Action returns to Australia’s courtrooms this year as some of the country’s biggest names in property and construction do battle in long-standing and significant disputes.
The building-industry crises of combustible cladding and cracking residential towers will play out in court – and, no doubt, behind the scenes – as the parties and their insurers work out the best way to resolve the deep-seated problems that cast a cloud over the recovery of the housing development cycle.
And then there are corporate battles over leasing agreements in office and retail property. There’s money at stake, plenty of it, and the outcomes matter not just for the players involved, but the wider industry, too.
Opal Tower class action
Apartment owners at Sydney’s Opal Tower launched a class action against the NSW government’s Sydney Olympic Park Authority in July last year, seeking millions in compensation following the tower’s failure and evacuation on Christmas Eve in 2018.
The Federal Court lawsuit claims that the construction of the tower breached the Home Building Act because it was not built in accordance with plans and specifications.
NSW dragged the tower’s builder Icon and developer Ecove into the action through a cross-claim, while Icon sued engineer WSP in a second cross-claim.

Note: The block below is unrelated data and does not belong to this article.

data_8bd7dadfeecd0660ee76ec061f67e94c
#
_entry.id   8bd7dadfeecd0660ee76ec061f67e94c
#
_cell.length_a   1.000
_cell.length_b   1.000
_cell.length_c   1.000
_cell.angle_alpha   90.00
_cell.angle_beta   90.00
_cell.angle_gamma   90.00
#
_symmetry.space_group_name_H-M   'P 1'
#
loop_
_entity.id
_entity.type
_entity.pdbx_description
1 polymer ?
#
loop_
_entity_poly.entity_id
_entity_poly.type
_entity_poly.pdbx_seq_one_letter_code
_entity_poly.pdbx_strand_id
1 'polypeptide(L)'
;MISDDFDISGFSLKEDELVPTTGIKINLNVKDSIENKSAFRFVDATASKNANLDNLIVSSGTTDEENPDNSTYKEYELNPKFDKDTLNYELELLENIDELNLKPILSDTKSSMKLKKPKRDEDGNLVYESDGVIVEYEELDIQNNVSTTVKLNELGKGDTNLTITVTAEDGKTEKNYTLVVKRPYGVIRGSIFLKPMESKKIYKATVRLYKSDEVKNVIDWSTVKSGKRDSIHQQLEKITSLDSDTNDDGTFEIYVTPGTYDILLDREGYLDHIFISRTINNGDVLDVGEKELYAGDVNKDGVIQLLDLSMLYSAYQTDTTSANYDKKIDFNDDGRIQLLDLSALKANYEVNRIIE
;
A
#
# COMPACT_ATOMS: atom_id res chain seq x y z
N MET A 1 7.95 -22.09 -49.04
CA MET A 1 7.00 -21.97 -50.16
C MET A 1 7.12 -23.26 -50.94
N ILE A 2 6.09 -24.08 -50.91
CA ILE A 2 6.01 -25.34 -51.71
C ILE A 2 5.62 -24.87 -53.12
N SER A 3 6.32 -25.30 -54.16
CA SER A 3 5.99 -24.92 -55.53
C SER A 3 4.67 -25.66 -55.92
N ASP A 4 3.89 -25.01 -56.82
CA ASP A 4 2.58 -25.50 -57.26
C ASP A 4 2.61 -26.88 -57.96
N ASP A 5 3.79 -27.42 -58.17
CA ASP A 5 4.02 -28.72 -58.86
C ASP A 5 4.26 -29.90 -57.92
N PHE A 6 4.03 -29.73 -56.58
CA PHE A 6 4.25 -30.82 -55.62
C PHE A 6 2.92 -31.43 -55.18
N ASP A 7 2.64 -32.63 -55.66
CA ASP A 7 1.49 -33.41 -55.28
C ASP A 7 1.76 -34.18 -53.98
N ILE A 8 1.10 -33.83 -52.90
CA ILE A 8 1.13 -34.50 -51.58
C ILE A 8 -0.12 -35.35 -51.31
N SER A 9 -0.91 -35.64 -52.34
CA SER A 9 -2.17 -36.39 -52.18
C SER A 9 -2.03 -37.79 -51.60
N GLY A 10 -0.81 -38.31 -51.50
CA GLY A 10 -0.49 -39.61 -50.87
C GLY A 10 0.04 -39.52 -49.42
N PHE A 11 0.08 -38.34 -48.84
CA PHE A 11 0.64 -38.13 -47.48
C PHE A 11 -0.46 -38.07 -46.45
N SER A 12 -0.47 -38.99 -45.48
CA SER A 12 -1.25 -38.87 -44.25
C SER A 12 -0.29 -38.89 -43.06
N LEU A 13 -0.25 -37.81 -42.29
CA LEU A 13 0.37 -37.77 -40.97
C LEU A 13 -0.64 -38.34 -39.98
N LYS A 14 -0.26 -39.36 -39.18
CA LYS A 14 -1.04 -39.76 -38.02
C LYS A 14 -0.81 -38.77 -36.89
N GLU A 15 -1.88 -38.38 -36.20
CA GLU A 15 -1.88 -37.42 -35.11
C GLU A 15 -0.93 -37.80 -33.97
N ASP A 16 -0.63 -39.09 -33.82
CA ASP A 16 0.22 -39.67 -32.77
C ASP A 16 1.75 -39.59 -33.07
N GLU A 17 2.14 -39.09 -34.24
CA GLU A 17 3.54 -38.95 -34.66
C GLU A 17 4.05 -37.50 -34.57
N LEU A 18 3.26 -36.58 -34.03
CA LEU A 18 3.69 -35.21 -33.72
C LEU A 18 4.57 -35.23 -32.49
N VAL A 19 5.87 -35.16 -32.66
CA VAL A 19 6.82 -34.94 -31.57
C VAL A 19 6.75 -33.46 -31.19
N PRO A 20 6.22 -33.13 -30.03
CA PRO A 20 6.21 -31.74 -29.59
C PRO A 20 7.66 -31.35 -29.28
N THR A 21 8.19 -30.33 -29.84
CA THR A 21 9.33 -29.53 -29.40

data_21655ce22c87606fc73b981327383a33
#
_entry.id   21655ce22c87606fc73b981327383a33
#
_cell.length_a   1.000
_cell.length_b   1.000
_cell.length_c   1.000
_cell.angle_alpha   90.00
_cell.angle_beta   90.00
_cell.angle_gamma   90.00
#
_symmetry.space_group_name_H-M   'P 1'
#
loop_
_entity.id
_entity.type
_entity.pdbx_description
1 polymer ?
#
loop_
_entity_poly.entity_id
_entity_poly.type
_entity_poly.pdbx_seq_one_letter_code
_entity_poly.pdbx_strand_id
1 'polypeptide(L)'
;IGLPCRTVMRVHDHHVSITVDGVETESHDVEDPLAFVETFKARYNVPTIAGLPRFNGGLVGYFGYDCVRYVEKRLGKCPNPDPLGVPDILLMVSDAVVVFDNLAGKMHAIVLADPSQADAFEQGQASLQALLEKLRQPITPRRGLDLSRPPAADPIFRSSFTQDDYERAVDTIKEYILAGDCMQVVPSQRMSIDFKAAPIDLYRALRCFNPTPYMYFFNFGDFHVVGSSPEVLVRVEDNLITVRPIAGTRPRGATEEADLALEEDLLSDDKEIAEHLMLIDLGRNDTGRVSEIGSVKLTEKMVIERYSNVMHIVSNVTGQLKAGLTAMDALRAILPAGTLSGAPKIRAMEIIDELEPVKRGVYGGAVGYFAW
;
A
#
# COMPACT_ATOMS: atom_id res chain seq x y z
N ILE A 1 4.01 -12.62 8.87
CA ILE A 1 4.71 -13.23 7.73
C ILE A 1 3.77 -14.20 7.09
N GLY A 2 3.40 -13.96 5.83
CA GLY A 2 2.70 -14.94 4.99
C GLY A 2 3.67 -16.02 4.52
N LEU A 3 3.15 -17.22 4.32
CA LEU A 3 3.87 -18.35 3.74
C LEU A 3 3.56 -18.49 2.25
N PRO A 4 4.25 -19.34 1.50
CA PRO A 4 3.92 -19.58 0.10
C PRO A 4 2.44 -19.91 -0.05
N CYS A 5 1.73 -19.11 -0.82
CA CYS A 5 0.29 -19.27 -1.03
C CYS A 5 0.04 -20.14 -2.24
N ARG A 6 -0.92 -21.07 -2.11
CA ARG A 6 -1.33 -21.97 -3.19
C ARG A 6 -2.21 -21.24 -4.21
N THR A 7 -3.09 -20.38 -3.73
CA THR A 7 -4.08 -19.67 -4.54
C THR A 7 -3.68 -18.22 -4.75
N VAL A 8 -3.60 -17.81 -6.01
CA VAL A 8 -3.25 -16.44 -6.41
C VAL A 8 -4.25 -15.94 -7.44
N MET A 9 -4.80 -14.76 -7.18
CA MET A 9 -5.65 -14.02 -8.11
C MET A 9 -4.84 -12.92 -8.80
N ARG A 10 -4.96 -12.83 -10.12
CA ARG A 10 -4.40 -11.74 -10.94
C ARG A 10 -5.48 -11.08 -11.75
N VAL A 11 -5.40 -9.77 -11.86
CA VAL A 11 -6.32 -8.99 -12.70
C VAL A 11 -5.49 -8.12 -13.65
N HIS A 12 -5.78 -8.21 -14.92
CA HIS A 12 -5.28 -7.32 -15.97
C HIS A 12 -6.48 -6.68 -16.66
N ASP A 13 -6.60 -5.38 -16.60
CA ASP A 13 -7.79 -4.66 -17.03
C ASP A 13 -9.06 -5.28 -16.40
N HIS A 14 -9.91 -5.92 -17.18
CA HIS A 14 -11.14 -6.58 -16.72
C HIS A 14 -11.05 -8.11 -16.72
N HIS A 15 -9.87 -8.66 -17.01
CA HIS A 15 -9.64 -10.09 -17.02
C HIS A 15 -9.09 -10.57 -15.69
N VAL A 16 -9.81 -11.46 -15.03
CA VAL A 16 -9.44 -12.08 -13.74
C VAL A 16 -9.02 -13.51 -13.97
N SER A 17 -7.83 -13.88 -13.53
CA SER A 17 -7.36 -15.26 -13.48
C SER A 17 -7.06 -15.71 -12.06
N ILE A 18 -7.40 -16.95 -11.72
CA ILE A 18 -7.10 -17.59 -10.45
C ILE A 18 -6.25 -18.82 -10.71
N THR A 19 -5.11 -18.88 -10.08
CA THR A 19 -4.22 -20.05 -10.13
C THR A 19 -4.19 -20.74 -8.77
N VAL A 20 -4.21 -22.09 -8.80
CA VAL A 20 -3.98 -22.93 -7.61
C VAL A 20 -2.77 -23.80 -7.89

The combustible cladding has now been replaced, but Victoria’s Supreme Court of Appeal will in mid-June hear the long-awaited challenge by the Lacrosse tower’s building surveyor, fire engineer and architect to the judgment early last year that found them liable for using that cladding on the Melbourne building.
While each of the consultants has its own argument, the three – collectively hit with 97 per cent of liability in the Victorian Civil and Administrative Tribunal judgment in February – want the higher court to allocate more liability to builder LU Simon, saying the builder largely escaped its statutory obligations under the Building Act and should be regarded as a “concurrent wrongdoer”.
A successful appeal could force a reconsideration of design-and-construct contracts, under which a builder takes on a development contract from a developer and subsequently strikes its own contractual arrangements with lower-level contractors and consultants.
Cladding class actions for products
The first cladding class actions in Australia will grind ahead slowly this year, with only procedural steps likely to be made before any full hearing that will only take place next year – unless settlement is achieved earlier.
Litigation funder IMF Bentham and William Roberts Lawyers last year launched separate, but parallel, actions against suppliers of the country’s two leading aluminium composite panel products, arguing that the polyethylene-core panels failed to meet standards set by consumer protection laws and carried a “material risk” of causing or spreading fire, and increasing the risks to life or property in the event of a fire.